Hamdani commented: “In Ajman, we believe that the additional supply of rooms will meet the growing demands in the emirate. ATDD is very active in sourcing new markets — we have recently participated in their road shows in Scandinavian and CIS regions — to ensure that the new rooms will be filled and there is a healthy occupancy and revenue for the hotels.”
The participating general managers in the survey were also asked to pick their top three source markets. Among our respondents, the GCC is leading the pack with 87.23%, Europe is next with 69%, while the Indian sub-continent accounts for 36.17% of these GMs’ source market.
Hamdani continued: “In terms of the overall scenario in the UAE, yes, there is currently an oversupply of rooms, which affect the rates and RevPAR of the hotels. However, we are positive that the supply and demand graph will eventually balance out closer to 2020, and the entire country — not just Dubai — will reap the benefits of the increase in guest arrivals.”
Guminski added that this is only normal for a booming destination. He said: “Is it not the same case for any country coming up on the map as a popular destination? Until last year, the hospitality industry in Dubai had an amazing time. High level of occupancies and rates that today sound like science fiction. Whoever looked at the course of events surely could predict it will not continue forever. The authorities are doing great job in driving demand, and despite the additional supply, occupancy seems to be stable (at the cost of the rates) and this is something that should continue for next few years to come, according to the STR outlook. Buckle up and get through it.”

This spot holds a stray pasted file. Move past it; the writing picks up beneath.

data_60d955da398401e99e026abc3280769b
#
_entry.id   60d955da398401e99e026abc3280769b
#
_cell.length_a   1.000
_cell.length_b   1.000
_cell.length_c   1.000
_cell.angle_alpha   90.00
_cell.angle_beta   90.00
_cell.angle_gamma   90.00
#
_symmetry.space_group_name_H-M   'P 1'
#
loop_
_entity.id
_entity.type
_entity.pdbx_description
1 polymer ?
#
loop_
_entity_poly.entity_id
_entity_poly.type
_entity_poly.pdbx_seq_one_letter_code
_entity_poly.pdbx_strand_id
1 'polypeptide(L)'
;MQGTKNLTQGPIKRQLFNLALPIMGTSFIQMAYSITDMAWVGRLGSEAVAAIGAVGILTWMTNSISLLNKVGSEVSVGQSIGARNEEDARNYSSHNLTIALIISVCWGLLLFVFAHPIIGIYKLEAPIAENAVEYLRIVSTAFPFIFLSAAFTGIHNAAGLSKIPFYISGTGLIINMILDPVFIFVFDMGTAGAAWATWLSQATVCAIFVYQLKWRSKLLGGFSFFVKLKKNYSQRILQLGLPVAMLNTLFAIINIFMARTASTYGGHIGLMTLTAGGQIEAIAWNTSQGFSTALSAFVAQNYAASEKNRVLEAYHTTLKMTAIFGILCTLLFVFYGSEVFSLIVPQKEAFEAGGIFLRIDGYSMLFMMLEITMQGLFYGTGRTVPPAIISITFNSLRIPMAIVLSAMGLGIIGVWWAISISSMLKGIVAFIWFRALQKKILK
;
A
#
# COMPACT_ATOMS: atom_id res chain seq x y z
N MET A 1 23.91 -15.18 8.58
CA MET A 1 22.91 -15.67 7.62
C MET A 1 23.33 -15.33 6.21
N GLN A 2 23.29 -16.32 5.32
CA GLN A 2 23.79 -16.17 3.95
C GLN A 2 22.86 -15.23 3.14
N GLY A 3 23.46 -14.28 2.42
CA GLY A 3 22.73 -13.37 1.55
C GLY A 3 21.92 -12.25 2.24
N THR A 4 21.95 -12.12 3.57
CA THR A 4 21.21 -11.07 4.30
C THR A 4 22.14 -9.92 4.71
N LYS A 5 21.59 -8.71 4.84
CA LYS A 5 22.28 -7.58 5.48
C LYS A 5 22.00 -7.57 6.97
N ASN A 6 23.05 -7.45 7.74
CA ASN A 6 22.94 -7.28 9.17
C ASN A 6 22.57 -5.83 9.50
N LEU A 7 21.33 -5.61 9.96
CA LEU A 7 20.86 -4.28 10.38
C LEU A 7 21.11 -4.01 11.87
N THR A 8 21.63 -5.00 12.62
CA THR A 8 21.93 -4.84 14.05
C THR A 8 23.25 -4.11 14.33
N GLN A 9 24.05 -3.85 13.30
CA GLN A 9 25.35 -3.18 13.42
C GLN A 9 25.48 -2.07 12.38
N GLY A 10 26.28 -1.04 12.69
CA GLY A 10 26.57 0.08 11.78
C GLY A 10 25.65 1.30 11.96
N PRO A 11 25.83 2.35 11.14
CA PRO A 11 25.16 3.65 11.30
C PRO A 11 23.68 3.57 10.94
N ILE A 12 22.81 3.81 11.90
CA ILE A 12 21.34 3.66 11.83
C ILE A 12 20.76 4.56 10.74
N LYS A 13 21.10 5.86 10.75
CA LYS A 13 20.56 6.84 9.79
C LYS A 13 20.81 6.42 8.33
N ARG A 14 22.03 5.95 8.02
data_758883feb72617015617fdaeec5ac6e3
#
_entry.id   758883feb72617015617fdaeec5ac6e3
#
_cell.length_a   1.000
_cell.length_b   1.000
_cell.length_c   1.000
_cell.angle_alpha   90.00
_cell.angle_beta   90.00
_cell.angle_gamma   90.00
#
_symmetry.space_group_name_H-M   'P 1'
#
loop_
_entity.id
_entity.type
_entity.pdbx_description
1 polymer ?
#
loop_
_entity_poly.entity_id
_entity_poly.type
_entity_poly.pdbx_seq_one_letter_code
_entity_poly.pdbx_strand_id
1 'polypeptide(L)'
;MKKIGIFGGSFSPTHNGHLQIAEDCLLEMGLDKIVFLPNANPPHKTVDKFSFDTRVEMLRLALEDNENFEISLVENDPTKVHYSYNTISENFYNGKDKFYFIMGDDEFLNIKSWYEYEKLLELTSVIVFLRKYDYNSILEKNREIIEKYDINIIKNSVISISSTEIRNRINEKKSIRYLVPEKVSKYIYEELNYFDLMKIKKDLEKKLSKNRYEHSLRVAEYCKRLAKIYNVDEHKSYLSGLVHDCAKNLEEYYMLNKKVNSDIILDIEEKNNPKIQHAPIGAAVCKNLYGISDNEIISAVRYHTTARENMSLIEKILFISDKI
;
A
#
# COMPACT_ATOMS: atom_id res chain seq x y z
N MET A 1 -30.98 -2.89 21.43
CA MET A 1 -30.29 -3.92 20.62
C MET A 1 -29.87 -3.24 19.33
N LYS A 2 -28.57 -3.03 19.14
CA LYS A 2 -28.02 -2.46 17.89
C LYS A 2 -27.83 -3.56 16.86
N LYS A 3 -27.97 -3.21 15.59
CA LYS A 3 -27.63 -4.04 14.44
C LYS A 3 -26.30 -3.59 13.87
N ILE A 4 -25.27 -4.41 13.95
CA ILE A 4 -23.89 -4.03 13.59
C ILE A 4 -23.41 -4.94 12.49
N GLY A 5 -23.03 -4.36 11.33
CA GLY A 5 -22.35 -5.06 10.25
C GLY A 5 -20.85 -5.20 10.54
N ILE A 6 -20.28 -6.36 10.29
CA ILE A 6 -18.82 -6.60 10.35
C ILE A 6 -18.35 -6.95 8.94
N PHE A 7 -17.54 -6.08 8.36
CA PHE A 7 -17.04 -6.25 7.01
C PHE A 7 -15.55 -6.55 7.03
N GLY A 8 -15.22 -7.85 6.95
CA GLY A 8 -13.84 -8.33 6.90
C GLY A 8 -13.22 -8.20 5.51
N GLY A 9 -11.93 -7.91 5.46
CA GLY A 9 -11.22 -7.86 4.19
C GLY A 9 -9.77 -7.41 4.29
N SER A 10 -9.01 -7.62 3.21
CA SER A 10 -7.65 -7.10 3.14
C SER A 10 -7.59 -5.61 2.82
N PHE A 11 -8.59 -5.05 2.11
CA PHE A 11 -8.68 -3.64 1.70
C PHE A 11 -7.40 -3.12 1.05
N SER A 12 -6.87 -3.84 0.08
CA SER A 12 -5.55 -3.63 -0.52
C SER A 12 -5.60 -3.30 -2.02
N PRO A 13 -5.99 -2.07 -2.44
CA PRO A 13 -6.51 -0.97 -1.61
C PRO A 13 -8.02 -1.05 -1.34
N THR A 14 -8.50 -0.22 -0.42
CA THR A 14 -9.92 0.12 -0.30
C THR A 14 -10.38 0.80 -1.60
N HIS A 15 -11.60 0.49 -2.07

Stephan Vanden Auweele, area general manager of Sheraton Dubai Creek Hotel & Towers, is also upbeat. He commented: “With occupancies in Dubai hotels averaging at +75%, it is debatable whether the city faces an oversupply of rooms or not. When comparing rooms on a global level however, Dubai is ranked among the highest, and this gradual increase of room inventory can be justified as a build-up to Expo 2020 where the city aims to welcome 25 million visitors.”
From the Northern Emirates, Souab speaks optimistically: “For our destination, the situation is different. We exist in a destination that is still developing and has much potential particularly in the ever growing tourism sector in Fujairah, as the emirate marches towards its 2040 vision development plan of integrated growth.”
RATES, REVPAR, AND OPPORTUNITY
Increased supply can affect occupancy. When asked what occupancy levels were like in 2017 compared to the previous year, 32% said they were slightly lower than 2016, 15% said significantly lower than 2016, while hearteningly, 23% said it was the same as in 2016. A GM commented that his biggest challenge is “retaining occupancy and increasing ADR”.
On the topic of room rates, these have dropped; 43% said that room rates this year have been slightly lower than in 2016, while 23% said they have been significantly lower. A GM said that a concern was “achieving the ADR that my head office and owner expect”, while another said it was “to increase the average rate based on market supply surpassing the demand”.
Auweele commented: “Dubai is a dynamic market that reacts very quickly to ever-changing business demands. Considering that most of our costs are fixed, hoteliers have a tendency to flex rates to drive volume, and balance the situation.”
Many GMs in this survey, and at length during the Great GM Debate [pgs 30-37], discussed rate drops and the rate wars. Respondents said “room rates and rate war” and “increased competition and price war” were challenges up in the months ahead. Some suggested alternatives; one said that “rate war control” by the government was desirable, while another suggested that the authorities “put lower-end rate capping as per hotel classification to ensure all segments get their fair share of business”.
Yet there are developments giving hoteliers a reason to hope. Many mentioned the enhancement of visa-on-arrival lists as being positive for their numbers, and some called for further diversification. Others mentioned the Expo 2020 as well as the opening of the Louvre Abu Dhabi as developments to capitalise on. We will wait and see how hoteliers react.